Articles by David Kitzenberg in JoVE
Forward Genetic Approach to Uncover Stress Resistance Genes in Mice — A High-throughput Screen in ES Cells Michael Ludwig1, David Kitzenberg1, Wallace S. Chick1 1Department of Cell and Developmental Biology, University of Colorado Denver Stress resistance is one of the hallmarks for longevity and is known to be genetically governed. Here, we developed an unbiased high-throughput method to screen for mutations that confer stress resistance in ES cells with which to develop mouse models for longevity studies.
Other articles by David Kitzenberg on PubMed
Dietary Restriction in C. Elegans: Recent Advances Experimental Gerontology. Oct, 2013 | Pubmed ID: 23462461 The nematode Caenorhabditis elegans continues to serve as a useful model of life extension caused by dietary restriction. Using this model, downstream effectors of dietary restriction-induced longevity have been elucidated, including neuropeptides and cell-surface receptors. Although it remains possible that different forms of dietary restriction may utilize both specific and overlapping mechanisms to promote longevity, the nematode model has revealed roles for autophagy, metabolic energy-sensing and the hypoxic response. The nematode has also been used to identify specific tissues required for life extension via DR, including coelomocytes, intestine, and neurons.
Screening for Stress-resistance Mutations in the Mouse Frontiers in Genetics. 2014 | Pubmed ID: 25250048 Longevity is correlated with stress resistance in many animal models. However, previous efforts through the boosting of the antioxidant defense system did not extend life span, suggesting that longevity related stress resistance is mediated by other uncharacterized pathways. We have developed a high-throughput platform for screening and rapid identification of novel genetic mutants in the mouse that are stress resistant. Selection for resistance to stressors occurs in mutagenized mouse embryonic stem (ES) cells, which are carefully treated so as to maintain pluripotency for mouse production. Initial characterization of these mutant ES cells revealed mutations in Pigl, Tiam1, and Rffl, among others. These genes are implicated in glycosylphosphatidylinositol biosynthesis, NADPH oxidase function, and inflammation. These mutants: (1) are resistant to two different oxidative stressors, paraquat and the omission of 2-mercaptoethanol, (2) have reduced levels of endogenous reactive oxygen species (ROS), (3) are capable of generating live mice, and (4) transmit the stress resistance phenotype to the mice. This strategy offers an efficient way to select for new mutants expressing a stress resistance phenotype, to rapidly identify the causative genes, and to develop mice for in vivo studies.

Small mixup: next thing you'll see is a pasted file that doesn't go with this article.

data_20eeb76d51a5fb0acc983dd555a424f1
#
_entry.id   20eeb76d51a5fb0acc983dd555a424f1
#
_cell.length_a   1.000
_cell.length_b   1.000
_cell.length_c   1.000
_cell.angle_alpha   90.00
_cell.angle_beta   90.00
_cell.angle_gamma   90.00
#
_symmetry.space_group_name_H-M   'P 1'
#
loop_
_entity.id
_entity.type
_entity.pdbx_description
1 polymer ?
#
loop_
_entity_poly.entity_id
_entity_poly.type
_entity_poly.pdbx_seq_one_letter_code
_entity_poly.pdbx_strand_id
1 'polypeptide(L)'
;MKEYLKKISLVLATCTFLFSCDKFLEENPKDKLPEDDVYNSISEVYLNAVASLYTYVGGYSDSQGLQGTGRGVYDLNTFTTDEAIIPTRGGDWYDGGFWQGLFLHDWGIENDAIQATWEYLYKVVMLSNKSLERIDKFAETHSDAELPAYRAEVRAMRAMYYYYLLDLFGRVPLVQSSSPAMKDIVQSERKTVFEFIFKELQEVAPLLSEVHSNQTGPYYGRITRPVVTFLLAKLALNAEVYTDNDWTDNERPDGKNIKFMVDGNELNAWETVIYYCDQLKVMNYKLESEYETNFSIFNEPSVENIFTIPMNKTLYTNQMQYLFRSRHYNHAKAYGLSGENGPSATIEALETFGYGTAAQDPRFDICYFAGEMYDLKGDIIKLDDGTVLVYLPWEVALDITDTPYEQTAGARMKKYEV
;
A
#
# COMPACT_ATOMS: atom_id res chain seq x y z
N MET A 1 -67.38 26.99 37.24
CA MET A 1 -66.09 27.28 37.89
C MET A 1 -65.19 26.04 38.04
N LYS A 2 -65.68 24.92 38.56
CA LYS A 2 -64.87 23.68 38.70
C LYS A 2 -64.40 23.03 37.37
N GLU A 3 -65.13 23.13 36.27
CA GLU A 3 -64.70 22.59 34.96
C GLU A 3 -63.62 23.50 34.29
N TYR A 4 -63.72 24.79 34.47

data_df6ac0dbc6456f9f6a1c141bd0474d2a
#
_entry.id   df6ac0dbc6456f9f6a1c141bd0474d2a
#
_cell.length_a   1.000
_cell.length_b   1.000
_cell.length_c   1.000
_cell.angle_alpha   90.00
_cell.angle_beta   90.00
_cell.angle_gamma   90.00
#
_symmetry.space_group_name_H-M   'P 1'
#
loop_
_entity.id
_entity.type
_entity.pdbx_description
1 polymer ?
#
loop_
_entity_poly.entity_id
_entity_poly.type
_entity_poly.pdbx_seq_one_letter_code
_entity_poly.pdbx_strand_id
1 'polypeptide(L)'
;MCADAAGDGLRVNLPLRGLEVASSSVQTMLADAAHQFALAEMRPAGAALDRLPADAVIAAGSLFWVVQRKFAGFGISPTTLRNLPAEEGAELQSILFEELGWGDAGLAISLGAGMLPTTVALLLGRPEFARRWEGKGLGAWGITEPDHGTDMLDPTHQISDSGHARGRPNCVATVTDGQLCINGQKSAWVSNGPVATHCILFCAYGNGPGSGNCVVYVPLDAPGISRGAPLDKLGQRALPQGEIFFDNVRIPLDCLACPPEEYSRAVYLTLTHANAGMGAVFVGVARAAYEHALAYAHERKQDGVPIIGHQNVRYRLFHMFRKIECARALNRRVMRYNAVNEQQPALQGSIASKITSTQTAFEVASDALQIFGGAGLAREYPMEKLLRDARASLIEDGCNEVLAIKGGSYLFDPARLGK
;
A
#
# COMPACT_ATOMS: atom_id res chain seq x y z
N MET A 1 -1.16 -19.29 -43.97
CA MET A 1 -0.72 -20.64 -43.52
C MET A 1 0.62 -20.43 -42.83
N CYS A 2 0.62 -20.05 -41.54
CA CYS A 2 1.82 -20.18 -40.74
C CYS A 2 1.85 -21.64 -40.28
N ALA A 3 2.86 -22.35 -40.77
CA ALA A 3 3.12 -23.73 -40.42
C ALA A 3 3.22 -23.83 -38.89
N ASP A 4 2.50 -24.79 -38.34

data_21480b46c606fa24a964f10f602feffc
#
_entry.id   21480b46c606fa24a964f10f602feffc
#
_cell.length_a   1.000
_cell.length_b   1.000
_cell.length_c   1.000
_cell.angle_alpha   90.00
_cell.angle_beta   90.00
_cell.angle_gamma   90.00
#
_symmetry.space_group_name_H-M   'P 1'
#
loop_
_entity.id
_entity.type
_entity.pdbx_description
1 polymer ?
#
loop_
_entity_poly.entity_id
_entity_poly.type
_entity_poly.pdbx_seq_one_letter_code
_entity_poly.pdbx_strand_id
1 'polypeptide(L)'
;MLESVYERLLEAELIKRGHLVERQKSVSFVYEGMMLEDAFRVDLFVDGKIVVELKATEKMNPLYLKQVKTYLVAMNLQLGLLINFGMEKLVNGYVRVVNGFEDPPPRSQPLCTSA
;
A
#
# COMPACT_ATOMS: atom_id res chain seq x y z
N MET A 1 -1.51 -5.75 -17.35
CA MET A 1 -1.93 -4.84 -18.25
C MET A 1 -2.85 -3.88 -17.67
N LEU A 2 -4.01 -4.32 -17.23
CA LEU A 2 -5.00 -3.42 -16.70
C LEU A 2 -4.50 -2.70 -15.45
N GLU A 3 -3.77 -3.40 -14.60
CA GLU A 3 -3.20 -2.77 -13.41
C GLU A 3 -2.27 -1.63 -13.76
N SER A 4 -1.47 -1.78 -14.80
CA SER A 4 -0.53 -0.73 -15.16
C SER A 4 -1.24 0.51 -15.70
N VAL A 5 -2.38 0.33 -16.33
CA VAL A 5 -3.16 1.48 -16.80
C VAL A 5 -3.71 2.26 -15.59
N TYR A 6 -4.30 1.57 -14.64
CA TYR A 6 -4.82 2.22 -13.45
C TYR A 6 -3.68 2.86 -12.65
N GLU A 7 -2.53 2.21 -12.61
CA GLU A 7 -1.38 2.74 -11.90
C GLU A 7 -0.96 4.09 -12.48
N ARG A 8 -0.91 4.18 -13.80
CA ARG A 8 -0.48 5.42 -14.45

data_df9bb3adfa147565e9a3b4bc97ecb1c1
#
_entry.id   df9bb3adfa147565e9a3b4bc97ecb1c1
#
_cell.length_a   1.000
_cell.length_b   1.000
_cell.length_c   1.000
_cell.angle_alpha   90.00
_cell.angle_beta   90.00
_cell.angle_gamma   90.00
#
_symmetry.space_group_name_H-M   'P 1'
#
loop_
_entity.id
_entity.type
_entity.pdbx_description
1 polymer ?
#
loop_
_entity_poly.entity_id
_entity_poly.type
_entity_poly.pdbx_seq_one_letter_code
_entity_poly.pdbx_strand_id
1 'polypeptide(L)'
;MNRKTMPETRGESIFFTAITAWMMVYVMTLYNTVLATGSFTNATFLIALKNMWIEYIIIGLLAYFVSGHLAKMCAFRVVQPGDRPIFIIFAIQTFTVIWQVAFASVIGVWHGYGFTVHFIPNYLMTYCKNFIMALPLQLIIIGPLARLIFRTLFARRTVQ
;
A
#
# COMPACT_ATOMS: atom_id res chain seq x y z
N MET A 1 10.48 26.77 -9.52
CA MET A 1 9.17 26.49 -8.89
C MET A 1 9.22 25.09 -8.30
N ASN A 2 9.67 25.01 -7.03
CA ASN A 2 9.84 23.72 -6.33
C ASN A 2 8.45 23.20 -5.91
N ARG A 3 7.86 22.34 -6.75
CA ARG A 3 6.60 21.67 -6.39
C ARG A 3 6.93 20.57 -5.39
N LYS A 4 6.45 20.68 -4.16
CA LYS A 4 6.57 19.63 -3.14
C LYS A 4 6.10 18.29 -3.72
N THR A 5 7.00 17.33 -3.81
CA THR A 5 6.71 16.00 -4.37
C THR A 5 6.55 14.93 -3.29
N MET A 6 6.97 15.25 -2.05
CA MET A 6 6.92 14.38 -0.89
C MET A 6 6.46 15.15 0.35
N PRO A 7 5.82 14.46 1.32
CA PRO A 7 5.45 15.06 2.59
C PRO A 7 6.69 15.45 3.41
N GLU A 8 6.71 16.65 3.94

HIF-dependent Regulation of Claudin-1 is Central to Intestinal Epithelial Tight Junction Integrity Molecular Biology of the Cell. Jun, 2015 | Pubmed ID: 25904334 Intestinal epithelial cells (IECs) are exposed to profound fluctuations in oxygen tension and have evolved adaptive transcriptional responses to a low-oxygen environment. These adaptations are mediated primarily through the hypoxia-inducible factor (HIF) complex. Given the central role of the IEC in barrier function, we sought to determine whether HIF influenced epithelial tight junction (TJ) structure and function. Initial studies revealed that short hairpin RNA-mediated depletion of the HIF1β in T84 cells resulted in profound defects in barrier and nonuniform, undulating TJ morphology. Global HIF1α chromatin immunoprecipitation (ChIP) analysis identified claudin-1 (CLDN1) as a prominent HIF target gene. Analysis of HIF1β-deficient IEC revealed significantly reduced levels of CLDN1. Overexpression of CLDN1 in HIF1β-deficient cells resulted in resolution of morphological abnormalities and restoration of barrier function. ChIP and site-directed mutagenesis revealed prominent hypoxia response elements in the CLDN1 promoter region. Subsequent in vivo analysis revealed the importance of HIF-mediated CLDN1 expression during experimental colitis. These results identify a critical link between HIF and specific tight junction function, providing important insight into mechanisms of HIF-regulated epithelial homeostasis.